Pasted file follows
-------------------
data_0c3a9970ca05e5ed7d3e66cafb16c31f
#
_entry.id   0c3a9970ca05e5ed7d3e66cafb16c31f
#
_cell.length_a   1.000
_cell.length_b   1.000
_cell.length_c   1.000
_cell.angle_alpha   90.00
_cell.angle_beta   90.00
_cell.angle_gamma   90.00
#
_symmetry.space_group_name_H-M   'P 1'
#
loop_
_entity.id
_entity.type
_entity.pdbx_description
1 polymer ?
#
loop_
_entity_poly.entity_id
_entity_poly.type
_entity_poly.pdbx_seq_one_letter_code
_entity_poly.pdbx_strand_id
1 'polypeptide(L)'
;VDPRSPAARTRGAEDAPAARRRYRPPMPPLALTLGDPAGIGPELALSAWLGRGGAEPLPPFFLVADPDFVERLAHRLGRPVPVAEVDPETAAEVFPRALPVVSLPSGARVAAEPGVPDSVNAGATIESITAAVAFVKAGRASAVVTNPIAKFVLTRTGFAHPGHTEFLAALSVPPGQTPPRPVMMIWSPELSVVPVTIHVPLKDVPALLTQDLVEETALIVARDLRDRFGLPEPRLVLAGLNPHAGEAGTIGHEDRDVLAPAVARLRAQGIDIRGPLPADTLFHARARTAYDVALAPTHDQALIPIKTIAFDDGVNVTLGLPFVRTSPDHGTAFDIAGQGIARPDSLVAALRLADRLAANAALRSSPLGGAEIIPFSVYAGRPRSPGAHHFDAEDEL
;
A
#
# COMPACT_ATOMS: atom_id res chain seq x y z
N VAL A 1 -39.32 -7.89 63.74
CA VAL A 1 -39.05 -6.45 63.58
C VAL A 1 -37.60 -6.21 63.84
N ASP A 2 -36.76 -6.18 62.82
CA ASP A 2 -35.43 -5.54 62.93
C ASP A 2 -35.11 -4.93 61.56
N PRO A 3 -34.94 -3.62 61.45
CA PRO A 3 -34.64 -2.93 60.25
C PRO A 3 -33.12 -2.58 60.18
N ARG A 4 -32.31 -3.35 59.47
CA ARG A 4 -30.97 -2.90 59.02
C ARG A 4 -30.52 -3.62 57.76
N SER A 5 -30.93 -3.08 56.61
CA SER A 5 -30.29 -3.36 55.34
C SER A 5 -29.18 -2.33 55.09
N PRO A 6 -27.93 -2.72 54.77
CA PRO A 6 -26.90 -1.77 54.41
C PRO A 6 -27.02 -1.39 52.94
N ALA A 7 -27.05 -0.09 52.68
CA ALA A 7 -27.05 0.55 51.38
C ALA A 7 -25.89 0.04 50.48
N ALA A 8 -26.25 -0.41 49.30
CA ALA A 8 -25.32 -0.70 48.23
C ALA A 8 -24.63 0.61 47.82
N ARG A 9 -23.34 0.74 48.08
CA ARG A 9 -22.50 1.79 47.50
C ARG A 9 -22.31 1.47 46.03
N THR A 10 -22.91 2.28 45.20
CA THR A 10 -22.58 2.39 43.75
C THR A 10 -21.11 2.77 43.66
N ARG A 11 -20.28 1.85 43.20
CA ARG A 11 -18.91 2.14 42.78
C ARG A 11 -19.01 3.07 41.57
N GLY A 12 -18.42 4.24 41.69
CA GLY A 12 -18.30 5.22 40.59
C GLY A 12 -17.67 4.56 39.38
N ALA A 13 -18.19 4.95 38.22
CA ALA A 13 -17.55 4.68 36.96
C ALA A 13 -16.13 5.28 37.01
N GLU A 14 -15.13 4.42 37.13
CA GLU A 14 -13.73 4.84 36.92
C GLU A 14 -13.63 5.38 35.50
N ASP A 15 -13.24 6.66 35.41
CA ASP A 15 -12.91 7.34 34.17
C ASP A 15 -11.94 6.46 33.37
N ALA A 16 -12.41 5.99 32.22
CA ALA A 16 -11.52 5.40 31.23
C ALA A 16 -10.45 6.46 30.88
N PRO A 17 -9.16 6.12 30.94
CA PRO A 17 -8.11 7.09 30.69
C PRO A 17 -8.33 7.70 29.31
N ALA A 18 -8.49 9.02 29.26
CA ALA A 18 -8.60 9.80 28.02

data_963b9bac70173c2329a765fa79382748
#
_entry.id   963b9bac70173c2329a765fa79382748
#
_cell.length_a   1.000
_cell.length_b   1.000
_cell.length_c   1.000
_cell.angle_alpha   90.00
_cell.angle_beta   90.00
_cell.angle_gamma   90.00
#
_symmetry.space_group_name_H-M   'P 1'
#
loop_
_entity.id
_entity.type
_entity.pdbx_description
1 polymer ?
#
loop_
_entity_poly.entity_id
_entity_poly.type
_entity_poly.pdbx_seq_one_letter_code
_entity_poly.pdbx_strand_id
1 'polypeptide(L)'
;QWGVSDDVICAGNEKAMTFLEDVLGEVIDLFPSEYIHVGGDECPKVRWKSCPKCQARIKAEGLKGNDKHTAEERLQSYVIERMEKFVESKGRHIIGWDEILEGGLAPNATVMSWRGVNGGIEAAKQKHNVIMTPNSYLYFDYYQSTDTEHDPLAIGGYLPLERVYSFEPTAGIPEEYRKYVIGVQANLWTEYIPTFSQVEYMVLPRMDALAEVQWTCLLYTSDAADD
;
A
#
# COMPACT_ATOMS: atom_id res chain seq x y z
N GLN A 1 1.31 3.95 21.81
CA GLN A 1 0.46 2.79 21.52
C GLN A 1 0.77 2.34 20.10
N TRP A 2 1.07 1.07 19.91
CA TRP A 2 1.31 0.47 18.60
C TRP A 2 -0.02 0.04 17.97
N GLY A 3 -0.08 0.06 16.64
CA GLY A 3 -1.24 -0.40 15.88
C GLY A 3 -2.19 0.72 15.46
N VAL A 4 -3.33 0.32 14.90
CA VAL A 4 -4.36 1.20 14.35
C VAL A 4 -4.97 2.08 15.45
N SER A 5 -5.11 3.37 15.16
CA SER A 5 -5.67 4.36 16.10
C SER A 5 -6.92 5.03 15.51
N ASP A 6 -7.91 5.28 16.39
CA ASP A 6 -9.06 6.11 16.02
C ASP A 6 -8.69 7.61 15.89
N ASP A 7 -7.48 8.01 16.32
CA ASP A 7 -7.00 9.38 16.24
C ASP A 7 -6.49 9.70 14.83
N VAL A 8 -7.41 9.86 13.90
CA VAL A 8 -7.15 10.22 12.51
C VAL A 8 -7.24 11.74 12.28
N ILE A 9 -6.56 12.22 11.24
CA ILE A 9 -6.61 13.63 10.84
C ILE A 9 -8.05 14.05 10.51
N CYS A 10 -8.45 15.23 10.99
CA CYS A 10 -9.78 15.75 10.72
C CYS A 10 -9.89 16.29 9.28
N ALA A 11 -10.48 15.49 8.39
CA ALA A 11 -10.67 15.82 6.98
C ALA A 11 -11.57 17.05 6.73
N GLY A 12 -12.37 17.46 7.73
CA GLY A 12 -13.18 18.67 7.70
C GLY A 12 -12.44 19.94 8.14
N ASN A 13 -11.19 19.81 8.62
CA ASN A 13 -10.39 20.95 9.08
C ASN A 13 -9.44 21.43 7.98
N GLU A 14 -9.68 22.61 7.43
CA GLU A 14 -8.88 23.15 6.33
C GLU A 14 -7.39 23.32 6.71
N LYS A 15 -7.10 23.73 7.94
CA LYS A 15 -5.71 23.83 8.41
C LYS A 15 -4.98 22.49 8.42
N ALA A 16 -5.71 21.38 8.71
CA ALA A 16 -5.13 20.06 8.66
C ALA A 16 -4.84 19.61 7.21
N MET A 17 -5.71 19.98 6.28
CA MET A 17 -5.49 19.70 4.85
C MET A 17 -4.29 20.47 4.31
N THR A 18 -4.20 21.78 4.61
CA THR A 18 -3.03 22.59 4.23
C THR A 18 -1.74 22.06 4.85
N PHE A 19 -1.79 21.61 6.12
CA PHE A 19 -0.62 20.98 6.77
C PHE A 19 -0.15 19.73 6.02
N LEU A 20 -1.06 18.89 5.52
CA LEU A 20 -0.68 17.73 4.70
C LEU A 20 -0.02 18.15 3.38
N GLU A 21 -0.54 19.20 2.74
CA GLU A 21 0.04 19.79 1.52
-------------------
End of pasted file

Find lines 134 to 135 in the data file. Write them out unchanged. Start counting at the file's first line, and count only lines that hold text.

C ASP A 7 -6.49 9.70 14.83
N VAL A 8 -7.41 9.86 13.90